Cedar Valley Seminary
I came to Osage from Mason City. Discovering that I was two hours early for the Mitchell County Historical Society opening and that the Society was no longer housed in the old seminary, I used the time to photograph the old seminary building.
The Mitchell County Historical Society was a pleasure to visit. The Director showed me copies of the Cedar Valley Seminary yearbook, scanned photos for me, and provided a history of the seminary. So I went away with a treasure trove.
Cedar Valley Seminary came about after a proposal from the Osage Baptist Church to the Cedar Valley Baptist Association. The school opened in January of 1863 with Alva Bush and two assistants teaching 31 students. In September of 1863 enrollment passed 100; at that time the Association took control of the school. And while Cedar Valley Seminary was a Baptist school, it was not sectarian, being “a public institution of higher learning devoted to the interests of all the people in the neighboring country.
The school’s curriculum was designed to be of practical value to students. It offered five courses of study:
A teachers’ course of one, two, or three years;
A business course of 2-3 terms to prepare students for office or clerical work;
A four-year scientific course focusing on all branches of science with German, history, and English literature added;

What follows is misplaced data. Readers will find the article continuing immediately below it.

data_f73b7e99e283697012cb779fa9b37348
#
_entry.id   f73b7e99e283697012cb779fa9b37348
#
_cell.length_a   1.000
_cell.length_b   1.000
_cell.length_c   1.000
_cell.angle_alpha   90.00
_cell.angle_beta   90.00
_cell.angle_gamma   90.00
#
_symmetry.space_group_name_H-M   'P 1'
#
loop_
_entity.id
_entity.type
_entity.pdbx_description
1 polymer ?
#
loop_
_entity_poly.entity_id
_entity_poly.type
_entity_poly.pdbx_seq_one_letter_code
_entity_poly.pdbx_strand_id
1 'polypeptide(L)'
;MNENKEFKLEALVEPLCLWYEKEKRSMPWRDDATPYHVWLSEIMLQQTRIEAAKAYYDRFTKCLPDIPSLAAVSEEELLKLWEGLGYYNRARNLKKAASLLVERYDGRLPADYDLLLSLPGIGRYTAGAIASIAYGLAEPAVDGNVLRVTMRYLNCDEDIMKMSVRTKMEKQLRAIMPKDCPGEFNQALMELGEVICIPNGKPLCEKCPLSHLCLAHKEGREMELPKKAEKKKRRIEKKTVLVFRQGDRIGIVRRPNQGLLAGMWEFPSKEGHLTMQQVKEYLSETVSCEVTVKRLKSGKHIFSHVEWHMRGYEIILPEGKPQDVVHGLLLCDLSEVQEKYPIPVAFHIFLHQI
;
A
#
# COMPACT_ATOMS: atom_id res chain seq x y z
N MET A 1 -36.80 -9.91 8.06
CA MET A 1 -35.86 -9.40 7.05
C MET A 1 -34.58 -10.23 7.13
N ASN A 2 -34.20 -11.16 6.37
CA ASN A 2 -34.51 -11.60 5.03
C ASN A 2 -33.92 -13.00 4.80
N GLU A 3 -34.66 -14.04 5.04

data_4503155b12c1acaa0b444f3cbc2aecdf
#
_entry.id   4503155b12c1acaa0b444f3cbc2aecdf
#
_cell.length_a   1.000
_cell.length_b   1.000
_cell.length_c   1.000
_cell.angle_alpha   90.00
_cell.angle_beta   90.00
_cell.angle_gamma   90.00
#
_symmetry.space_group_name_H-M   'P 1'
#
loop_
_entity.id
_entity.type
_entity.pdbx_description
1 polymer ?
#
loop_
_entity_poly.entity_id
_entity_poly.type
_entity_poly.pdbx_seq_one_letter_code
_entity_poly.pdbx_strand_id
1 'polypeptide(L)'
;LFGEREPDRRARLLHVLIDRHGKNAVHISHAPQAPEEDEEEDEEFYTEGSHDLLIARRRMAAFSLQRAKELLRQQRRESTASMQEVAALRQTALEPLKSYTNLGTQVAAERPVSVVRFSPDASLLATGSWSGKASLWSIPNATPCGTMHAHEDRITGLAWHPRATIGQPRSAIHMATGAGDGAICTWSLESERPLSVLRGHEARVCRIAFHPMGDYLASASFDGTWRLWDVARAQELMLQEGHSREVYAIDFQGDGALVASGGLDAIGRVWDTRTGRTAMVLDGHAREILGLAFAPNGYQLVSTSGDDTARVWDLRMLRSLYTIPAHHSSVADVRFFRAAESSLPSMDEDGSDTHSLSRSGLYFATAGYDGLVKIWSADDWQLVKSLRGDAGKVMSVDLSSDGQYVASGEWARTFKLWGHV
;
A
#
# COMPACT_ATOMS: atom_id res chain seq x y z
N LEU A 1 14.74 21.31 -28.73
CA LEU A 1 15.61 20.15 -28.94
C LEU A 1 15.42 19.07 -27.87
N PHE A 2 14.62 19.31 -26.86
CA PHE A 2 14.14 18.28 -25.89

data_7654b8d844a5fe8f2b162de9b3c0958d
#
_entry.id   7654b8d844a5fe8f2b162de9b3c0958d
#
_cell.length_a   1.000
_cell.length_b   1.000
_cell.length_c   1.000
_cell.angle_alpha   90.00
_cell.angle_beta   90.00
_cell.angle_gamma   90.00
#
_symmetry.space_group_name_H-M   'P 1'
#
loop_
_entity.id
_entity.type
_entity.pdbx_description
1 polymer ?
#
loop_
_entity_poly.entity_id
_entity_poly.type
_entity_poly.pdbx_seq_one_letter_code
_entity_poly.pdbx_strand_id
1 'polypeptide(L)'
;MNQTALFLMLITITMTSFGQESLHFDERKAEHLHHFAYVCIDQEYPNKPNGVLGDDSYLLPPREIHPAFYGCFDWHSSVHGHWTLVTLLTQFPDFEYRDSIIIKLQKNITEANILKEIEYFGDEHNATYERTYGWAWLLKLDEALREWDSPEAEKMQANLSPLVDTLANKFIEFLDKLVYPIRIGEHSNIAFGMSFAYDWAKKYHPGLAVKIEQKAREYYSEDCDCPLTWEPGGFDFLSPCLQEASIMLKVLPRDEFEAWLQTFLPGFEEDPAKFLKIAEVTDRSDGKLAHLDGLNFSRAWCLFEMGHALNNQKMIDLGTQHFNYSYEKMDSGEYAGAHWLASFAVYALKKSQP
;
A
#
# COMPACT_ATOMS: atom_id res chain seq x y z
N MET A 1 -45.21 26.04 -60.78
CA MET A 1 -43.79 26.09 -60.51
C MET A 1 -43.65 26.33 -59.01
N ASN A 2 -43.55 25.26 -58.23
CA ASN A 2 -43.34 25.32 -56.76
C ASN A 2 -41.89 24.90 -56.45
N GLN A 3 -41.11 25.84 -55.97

A four-year literary course with three years of Latin at its core;
A four-year classic course with one and one-half years of Greek.
Students were offered the opportunity to join one of two literary societies—Aeonian or Zetagathian—providing practice in speaking, reading, and literature. CVS also sponsored a rhetorical association, a glee club and a Christian association. All students were required to practice instrumental or vocal music. A 1901 advertisement mentions “military drill.”
In 1916-17 enrollment numbered around 78—45 in the four-year programs, 20 in the commercial program, and 13 in the normal program. Cedar Valley Seminary/Junior College was closed in 1922, “no longer filling a need in the community.”
Bricks and Mortar
Osage with a population of 3,000 was advertised as an ideal location for a college. It was a town of educated, Christian people, a place “most favorable to the development of habits and good character.” There were no saloons in Osage.
As promised, Osage provided a “suitable” school building, erected in 1868-69. The brick building measured 36 X 72 feet, with two stories above a basement. By 1916 “Old Central,” which housed the library, was the hub of a four-building campus. There were two dormitories—East Hall and West Hall—and an auditorium/gymnasium.
When the school closed, the campus was sold to the Osage Public School. In 1966 “Old Central” was leased to the Mitchell County Historical Society. The Museum moved out in 2005, noting that the building was “imploding.” It still stands in the Lincoln Elementary School grounds.
The building was moved to a new location in 2016.
East Hall in 1906. Image provided by Robert Casteel
"Old Central" in 2012.
Colors: Cardinal and Gold
Cedar Valley Seminary played football on a limited basis at least from 1897. The 1916 team played a three-game schedule against Charles City College, Austin (MN) University and a team from Plymouth, MN. The results were not reported. The Osage newspaper also shows a photo of a baseball team from the college.
Like most schools at the time, Cedar Valley Seminary played women’s basketball. Whether or not the team played outside of its own walls is not clear.
The 1916-17 girls' basketball team team. (Courtesy of Mitchell County Historical Society)